1. Thank you so much, Joanne! Every time Christmas comes around I can’t help wondering if it will be the last one we share with Dad or Auntie. I think I am going to see if I can dig up some younger pictures of my father to share. Hoping you and your loved ones shared a wonderful Christmas and that you will all be blessed with a happy and healthy New Year! ♥

    1. Thank you, Colleen, and I hope you had a lovely Christmas with your loved ones, too. It can be poignant how memories are made as some lives are fading away and others are coming into full blossom.

  4. Beautiful post Barbara – such heartfelt honest writing! I felt as though I were peeping in the windows of all the scenes you shared.
    You captured something really special in the photo of auntie and Larisa. Congratulations.
    I’m glad you included a photo of your Dad. Nice to see him 🙂 I felt almost tearful when I read the story of how he cut up fruit for you and kept his grand daughter’s glob of chocolate on the end of his knife til it hardened.

    1. Thank you, Rosie! It often surprises me when I start writing about one thing and the next thing I know I’m reminiscing about little memories that happened years ago. Couldn’t quite believe I captured that moment between Auntie and Larisa. Auntie’s walker was obscuring the view and I was afraid when moving it out of the way that they would stop looking at one another, but I took a chance and they didn’t seem to notice, so I got it! 🙂

  5. Lovely post, and so nice to see a photo of your dad – I can see the youth in his eyes, maybe you can look for his younger self there, too? Have a very happy Christmas and healthy and happy new year, Barbara. Hugs.

    1. Thank you, Val! I guess I miss the younger version of my dad, living with his dementia seems like an endless goodbye – too late for hope and too soon to fully grieve. But we do have some coherent enjoyable moments now and then. I hope you are having wonderful holidays, Val! *hugs*

  6. Wishing you a Merry Christmas!! I take this opportunity to wish you Joy, Love, Peace & Properity. Its nice reading about your past days. I love the picture with Auntie & Larisa.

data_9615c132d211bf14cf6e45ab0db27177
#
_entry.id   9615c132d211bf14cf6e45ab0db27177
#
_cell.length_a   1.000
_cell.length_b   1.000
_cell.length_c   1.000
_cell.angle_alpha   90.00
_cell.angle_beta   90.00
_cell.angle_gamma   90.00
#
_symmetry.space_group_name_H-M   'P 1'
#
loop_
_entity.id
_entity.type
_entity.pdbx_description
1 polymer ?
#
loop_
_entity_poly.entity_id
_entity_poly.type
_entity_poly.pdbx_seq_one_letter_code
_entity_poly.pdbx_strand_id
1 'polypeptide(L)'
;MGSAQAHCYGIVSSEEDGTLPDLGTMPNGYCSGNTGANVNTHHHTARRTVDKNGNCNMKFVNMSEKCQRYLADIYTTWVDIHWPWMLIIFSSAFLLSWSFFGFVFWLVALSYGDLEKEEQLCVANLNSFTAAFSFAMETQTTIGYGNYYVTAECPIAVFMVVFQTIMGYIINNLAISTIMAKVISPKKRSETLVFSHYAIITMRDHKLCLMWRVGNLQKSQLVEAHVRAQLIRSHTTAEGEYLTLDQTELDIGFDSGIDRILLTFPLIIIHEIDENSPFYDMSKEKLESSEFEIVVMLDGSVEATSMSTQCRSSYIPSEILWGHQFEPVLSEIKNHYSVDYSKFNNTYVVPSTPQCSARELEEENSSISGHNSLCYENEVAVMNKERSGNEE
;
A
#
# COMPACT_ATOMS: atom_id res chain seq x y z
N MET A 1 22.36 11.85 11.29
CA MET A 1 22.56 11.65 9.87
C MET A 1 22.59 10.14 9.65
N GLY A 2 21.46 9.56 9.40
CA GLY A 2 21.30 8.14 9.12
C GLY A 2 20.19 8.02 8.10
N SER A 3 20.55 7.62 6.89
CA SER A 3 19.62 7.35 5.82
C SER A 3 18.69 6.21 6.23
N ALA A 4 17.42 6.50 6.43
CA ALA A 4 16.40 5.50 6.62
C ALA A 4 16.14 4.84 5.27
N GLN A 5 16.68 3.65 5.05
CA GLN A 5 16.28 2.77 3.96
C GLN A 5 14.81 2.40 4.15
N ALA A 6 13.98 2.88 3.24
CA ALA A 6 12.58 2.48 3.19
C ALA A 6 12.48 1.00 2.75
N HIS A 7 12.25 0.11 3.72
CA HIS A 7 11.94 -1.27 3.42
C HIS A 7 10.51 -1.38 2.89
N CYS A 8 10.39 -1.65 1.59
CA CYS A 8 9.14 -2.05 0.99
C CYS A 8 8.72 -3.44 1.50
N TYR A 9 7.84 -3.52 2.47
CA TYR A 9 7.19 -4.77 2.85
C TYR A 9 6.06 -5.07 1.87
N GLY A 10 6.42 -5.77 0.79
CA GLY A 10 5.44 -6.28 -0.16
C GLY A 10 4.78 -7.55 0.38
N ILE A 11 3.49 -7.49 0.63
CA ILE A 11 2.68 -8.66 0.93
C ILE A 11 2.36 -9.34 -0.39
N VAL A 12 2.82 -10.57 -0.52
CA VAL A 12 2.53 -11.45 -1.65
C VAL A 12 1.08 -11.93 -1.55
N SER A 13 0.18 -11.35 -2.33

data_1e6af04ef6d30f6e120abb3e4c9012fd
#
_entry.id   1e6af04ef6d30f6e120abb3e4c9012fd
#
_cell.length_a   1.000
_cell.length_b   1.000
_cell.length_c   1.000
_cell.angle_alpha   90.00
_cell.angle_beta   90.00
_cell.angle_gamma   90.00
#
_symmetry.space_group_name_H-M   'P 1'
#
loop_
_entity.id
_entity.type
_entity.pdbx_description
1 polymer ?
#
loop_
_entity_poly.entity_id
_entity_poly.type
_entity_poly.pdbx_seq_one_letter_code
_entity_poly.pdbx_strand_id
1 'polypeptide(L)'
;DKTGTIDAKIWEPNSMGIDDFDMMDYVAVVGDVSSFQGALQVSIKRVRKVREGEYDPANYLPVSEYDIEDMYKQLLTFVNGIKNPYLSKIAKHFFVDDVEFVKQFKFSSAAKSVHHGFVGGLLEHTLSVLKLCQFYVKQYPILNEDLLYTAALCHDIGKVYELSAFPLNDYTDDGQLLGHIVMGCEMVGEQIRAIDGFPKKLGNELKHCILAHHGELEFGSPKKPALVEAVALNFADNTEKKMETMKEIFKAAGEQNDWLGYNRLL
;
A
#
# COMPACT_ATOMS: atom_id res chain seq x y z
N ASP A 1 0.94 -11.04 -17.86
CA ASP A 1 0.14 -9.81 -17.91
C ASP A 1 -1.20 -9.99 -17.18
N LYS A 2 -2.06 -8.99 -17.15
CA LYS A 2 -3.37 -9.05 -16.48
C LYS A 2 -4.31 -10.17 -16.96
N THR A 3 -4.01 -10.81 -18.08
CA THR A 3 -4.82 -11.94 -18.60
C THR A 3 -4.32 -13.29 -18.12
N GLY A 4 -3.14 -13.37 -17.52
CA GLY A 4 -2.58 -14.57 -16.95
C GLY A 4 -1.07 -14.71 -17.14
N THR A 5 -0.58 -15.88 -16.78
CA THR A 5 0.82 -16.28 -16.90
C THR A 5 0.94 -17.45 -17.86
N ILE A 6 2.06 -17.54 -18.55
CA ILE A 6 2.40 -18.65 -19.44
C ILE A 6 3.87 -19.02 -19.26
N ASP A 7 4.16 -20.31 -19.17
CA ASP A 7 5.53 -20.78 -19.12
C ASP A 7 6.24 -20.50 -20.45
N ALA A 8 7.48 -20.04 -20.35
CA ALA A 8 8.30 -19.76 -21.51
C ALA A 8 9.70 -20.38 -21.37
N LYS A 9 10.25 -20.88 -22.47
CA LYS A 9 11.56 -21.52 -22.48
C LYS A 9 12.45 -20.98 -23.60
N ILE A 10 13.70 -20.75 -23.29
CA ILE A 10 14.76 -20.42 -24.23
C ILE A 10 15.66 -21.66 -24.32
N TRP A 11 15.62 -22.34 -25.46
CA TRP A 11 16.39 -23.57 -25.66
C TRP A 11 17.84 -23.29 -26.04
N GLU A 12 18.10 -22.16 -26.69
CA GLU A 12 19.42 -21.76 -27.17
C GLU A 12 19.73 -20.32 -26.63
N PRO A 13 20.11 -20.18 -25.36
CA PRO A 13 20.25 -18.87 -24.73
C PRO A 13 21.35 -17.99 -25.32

Thank you so much for sharing the words by Charles Dickens. Very well written.

    1. Thank you, Sonali! I hope you had a wonderful Christmas and a happy New Year, too! I’m happy you enjoyed Charles Dickens’ thoughts about the warmth and nature of Christmas memories. I couldn’t believe I got such a touching shot of my aunt and my daughter – Auntie has been large part of Larisa’s life ever since she was born…

    1. I’m happy you love the chocolate story, Jane! It’s funny sometimes the simple little things our brains decide to remember… I hope you and your loved ones had a very merry Christmas, too!

    1. Thank you, Kathy. It was truly a bit of Christmas magic to get the picture of that moment between Auntie and Larisa. It’s this sweet side of Auntie, not often shown, I hope to remember…

  7. Dear Barbara,
    You won’t remember meeting me a long time ago- around 1965-66. At the time I was a research assistant working in the UConn animal disease lab with your dad. You were visiting your dad one day when he introduced me to you, your sister and mom. You were two cute little girls and very shy.
    I was at Uconn for a short time before moving to Amherst Mass and a research position at the University.
    I also recall that sad day when Your grand dad passed away. I attended his funeral in Uncasville with Wally Butterfield and Stavros Kottaridis.
    After leaving UConn I lost contact with your dad but never forgot the friendship I enjoyed with a man I truly admired. Ted was honest and caring and a wonderful example of a loving family man and a sincere gentleman. His guidance and concern for his colleagues and students was outstanding. He was like a big brother to me and I was honored by his friendship. Recently I began researching old friends in far away places. Your dads name brought me to this website and I immediately recognized Ted Chomiak. Older and tired but still the man I respected and admired so many years ago.
    I know your dad will not remember me being that its been about 46 years since we last met.
    Still, I would appreciate your wishing him a happy and heathy new year for me and may God bless him and his family.
    Sincerely
    Arnie Rosen
    Fort Myers, FL

    1. Arnie, Thank you so much for your very kind words and for sharing your memories of my dad!

      I recognized your name immediately so it must have been mentioned often around our dinner table. I printed out a copy of your comment and brought it to my sister and Dad over the weekend. My sister has a memory of you making a giant salad at a lab picnic at Mashamoquet Brook State Park, using a large plastic bag inside of a trash container!

      We all remember Wally Butterfield and Stavros Kottaridis, too…

      Dad does remember you well and was visibly moved when reading your words. His long-term memory is sharp, his short-term memory is all but gone. I can’t thank you enough for adding such a bright spot to his day! He’s been on a long decline since my mother died in 1991, and my sister and I have done our best to look after him. He asked me to thank you for your well wishes and and he sends his warmest regards back to you.

      Again, we thank you for leaving your thoughtful comment – it brought joy to me and my sister, as well as our father. We hope all is well with you and your loved ones, too. Happy New Year!